List of Endorsers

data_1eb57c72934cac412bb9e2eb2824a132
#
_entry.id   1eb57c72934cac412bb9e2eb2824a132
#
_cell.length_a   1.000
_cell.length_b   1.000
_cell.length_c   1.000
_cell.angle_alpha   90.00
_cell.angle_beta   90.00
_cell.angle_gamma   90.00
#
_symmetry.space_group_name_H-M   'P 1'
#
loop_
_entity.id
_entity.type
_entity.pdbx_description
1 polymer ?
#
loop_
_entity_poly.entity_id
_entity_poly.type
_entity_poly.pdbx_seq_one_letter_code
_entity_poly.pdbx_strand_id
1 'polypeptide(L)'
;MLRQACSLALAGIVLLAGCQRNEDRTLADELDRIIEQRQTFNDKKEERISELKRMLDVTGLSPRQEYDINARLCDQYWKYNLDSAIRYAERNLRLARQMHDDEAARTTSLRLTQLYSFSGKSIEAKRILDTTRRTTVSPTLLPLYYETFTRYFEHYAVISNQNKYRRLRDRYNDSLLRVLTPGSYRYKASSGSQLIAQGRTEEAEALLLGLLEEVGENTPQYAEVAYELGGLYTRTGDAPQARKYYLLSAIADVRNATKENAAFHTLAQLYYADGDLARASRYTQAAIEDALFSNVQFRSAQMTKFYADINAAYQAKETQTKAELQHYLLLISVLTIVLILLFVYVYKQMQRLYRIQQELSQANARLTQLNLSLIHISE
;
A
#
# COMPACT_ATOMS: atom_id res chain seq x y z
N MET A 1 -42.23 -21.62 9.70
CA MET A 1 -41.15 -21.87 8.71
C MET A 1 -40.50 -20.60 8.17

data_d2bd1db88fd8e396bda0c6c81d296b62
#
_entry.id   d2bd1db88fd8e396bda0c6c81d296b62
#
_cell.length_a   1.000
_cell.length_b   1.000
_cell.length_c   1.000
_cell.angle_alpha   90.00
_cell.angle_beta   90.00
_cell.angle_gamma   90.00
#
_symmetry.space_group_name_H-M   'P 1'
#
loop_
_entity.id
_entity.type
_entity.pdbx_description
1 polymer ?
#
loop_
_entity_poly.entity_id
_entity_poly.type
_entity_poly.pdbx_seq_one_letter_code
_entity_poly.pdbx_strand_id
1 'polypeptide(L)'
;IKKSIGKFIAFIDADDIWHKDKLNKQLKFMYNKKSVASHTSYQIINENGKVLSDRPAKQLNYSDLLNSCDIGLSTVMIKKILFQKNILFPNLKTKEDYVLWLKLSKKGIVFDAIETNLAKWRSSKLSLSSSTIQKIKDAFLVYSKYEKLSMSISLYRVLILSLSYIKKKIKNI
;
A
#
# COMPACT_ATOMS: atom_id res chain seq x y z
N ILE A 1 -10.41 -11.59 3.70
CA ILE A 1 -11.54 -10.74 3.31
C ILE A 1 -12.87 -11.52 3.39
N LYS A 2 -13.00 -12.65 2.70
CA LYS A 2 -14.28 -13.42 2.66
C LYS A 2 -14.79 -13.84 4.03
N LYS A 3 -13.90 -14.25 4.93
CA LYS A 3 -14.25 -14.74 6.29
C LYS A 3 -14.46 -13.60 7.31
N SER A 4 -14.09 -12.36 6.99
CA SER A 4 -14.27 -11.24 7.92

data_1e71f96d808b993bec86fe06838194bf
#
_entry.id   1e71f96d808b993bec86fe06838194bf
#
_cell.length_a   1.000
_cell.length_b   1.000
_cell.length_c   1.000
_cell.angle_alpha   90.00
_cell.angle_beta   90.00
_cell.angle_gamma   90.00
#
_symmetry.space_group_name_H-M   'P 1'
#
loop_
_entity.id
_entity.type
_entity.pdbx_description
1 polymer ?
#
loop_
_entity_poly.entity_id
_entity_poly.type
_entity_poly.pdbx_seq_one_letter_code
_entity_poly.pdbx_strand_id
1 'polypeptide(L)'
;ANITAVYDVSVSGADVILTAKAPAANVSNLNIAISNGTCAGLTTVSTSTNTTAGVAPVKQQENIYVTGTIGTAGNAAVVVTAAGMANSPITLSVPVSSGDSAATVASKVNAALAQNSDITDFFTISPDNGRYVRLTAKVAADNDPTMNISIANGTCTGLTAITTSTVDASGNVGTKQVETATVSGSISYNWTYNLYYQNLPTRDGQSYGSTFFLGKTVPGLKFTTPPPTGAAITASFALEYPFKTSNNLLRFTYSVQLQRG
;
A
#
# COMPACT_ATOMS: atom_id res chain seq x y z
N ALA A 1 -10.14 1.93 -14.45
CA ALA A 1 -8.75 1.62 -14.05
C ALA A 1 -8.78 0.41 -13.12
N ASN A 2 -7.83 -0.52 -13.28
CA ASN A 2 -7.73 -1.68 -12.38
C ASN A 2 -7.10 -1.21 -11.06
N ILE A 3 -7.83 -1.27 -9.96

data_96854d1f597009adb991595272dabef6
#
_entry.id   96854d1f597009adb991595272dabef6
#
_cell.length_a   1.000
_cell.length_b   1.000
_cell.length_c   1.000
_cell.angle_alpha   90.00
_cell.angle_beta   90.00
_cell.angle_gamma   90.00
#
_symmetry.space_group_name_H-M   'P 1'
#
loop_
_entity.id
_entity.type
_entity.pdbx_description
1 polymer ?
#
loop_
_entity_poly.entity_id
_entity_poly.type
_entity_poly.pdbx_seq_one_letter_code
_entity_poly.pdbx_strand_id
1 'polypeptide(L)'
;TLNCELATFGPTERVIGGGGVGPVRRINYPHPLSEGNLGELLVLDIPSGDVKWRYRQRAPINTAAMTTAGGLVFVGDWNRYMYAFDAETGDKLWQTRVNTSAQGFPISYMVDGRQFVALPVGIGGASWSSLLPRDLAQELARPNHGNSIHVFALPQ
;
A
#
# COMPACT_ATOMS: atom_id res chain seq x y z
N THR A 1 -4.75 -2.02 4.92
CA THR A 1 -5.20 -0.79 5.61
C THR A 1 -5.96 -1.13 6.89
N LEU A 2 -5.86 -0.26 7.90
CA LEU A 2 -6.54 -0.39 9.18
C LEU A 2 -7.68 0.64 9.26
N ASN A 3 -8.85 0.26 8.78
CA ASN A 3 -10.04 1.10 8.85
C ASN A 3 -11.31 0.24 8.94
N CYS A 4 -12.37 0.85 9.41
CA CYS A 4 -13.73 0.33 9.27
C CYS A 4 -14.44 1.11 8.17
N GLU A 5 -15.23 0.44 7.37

Action Aid, La Via Campesina, FIAN International, Society for International Development, Transnational Institute, Plataforma América Latina mejor sin TLC, Friends of the Earth International, Red Latinoamericana por el Acceso a Medicamentos- RedLAM, Oficina para América Latina de la Coalición Internacional para El Hábitat, Southern and Eastern Africa Trade information and Negotiations Institute (SEATINI), Inclusive DevelopmentInternational, Corporate Europe Observatory, Centro Internazionale Crocevia, Arab Watch Coalition (MENA), Project on Organizing, Development, Education, and Research (PODER) (LatAm), COPAGEN – Afriquede l’Ouest, CNS (Citizen News Service) –India/South Asia, Christian Councils and Churches in West Africa(Togo), LACCASO – Consejo LAC de Organizaciones con Servicios en VIH-SIDA(LAC), UNICAM SURI/ Universidad Campesina. Sistemas Universitarios Rururbanos Indocamericanos, Medical Mission Sisters(Global), Asia Pacific Forum on Women, Law and Development (APWLD), Association of Women’s Rights in Development (AWID), Global Forest Coalition, People’s Health Movement, Urgenci International Community Supported Agriculture Network, Centro de Estudios Legales y Sociales (CELS) – Argentina, El Poder del Consumidor – México, Association for ProperInternet Governance – Suiza, CUT – Brasil, Brazilian Campaign for the Right to Education – Brasil, Fundación Grupo Efecto Positivo – Argentina ATTAC – Argentina, National indigenous women and Girls solidarity Alliance – The Formosa Islands, Movimentos dos Trabalhadores Sem Teto (MTST) – Brasil, Jubileu Sul – Brasil, FAOR – Fórum da Amazônia Oriental Brasil, UniónPopular Valle Gómez México, PAPDA – Haiti, Coletivo Popular Direito à Cidade – Porto Velho – Brasil, Centro de Documentación en Derechos Humanos ‘Segundo Montes Mozo SJ” (CSMM) Ecuador, Cedetrabajo– Colombia, Movimento dos Atingidos e das Atingidas por Barragem (MAB) – Brasil, Amigos da Terra Brasil, Comité Permanente por la Defensa de los Derechos Humanos – Ecuador, CoopetarcolesR. L – Costa Rica, Justíciai Pau Barcelona – España, MazingiraInstitute – Kenya, ACTUAR – Association for Cooperation and Development – Portugal, Uganda Consortium on Corporate Accountability (UCCA) Uganda, Initiative for Social and Economic Rights (ISER) – Uganda, National Fisheries Solidarity/ Herman Kumara – Sri Lanka, Centre for Budget and Governance Accountability – India, FIAN Belgium – Belgium, Participatory Research Action – Bangladesh, Food Security Network- Khani-Bangladesh, JothiSJ – India, Zimbabwe United Nations Association, FIAN Indonesia, Friends of the Siberian Forests – Russia, SEdRAChile, Jordens Vänner- Friends of the Earth Sweden, Amis de la Terre France / Friends of the Earth France, Transnational Migrant Platform Europe – Holand, AbibimanFoundation – Ghana, African Centre for Biodiversity – South Africa, Global Social Justice – Belgium, Association ForPromotion Sustainable development – India, EQUIT Institute- Gender, Economy and Global Citizenchip– Brasil, ManushyaFoundation Thailand, Abnaa AlnizeinOrganization in Missin– Iraq, SOSFAIM – Luxemburg, Proyecto Crecer con Esperanza – Argentina, FIAN Germany, The Equality Trust – United Kingdom, African Centre ForGlobal Health & Social Transformation (ACHEST) – Uganda, Center for Peace Education and Community Development – Nigeria, Justiça nos Trilhos – Brasil, Espacede Solidaritéet de Coopérationde l’Oriental – Maroc, FOCO.INPADE Foro Ciudadano de Participación por la Justicia y los Derechos Humanos – Argentina , Ecumenical Academy- Czech Republic, CCFD-Terre Solidaire– France, FASE – Solidariedade e Educação – Brasil, Asociación Morelense de lucha contra el Cáncer A.C. – México, Mrinal Kanti Tripra– Bangladesh, SaludJusta – México, Cultivate! – Holand, CoaliciónMéxico SaludHable– México, Kesatuan Nelayan TradisionalIndonesia/Indonesia Traditional FisherfolkUnion – Indonesia, Bread for the World/Brot fürdie Welt –Germany, WEED – World Economy, Ecology & Development– Germany, PhenixCenter for Economic and Informatics Studies– Jordan, Fran Baum Flinders University/People’s Health Movement– Australia, FIAN Sri Lanka– Sri Lanka, AttacFrance, Hermanas de la Misericordia de las Américas – comunidad de Argentina, FIAN Colombia, Aitec– France, FIAN México, Instituto de Estudos Socioeconómicos-Inesc– Brasil, Terra Nuova– Italy, The Best Father Project – Uganda , BLOOM Association –France, Red de Acción sobre Plaguicidas y sus Alternativas en México (RAPAM), Red de Coordinacion en Biodiversidad- Costa Rica, Rede Brasileira de Conselhos- Brasil, RAPAL Uruguay, Gestos– Soropositividade, Comunicação e Gênero- Brasil, Sisters of Charity FederationUSA, Grupo de Trabajo de la Sociedad Civil para Agenda 2030 – GT SC A2030- Brasil, MNCP – Movimento Nacional das Cidadãs Posithivas- Brasil, AMSK/Brasil, Observatorio Ciudadano- Chile, Fundacion Aguaclara- Venezuela, meliponario familiar Balam Cab- Mexico, Bioasesores Asociación Civil- Mexico, Educación cultura y ecología AC – Mexico, Casa Cem – Vías Verdes A. C.- Mexico, Observatorio Universitario de Seguridad Alimentaria y Nutricional del Estado de Guanajuato (OUSANEG)- Mexico, Unidad de la Fuerza Indígena y Campesina- Mexico, Amansan Skill Training Institute- Ghana, Press freedom advocacy association in iraq, Development Alternatives with Women for a New Era, Sustainable Fish Farming Initiative (SFFI)- Nepal, Friends of the Earth Finland, Baby Milk Action IBFAN UK, COAST Trust- Bangladesh, Karen Environmental and Social Action Network – KESAN- Burma, Sherpa – France, Nigerian Women Agro Allied Farmers Association- Nigeria, Solidaritas Perempuan (Women’s Solidarity for Human Rights)- Indonesia, Focus on the Global South – Tahiland, Focus on the Global South- Philipines, FIAN Sweden, Caritas France, CAU-CI- Côte d’Ivoire, SYNTAP Ousmane TIENDREBEOGO- Burkina Afrique de l’Ouest et du centre, Federation Nationale des Organisations Paysannes- Burkina Faso, Alternative Information and Development Centre (AIDC)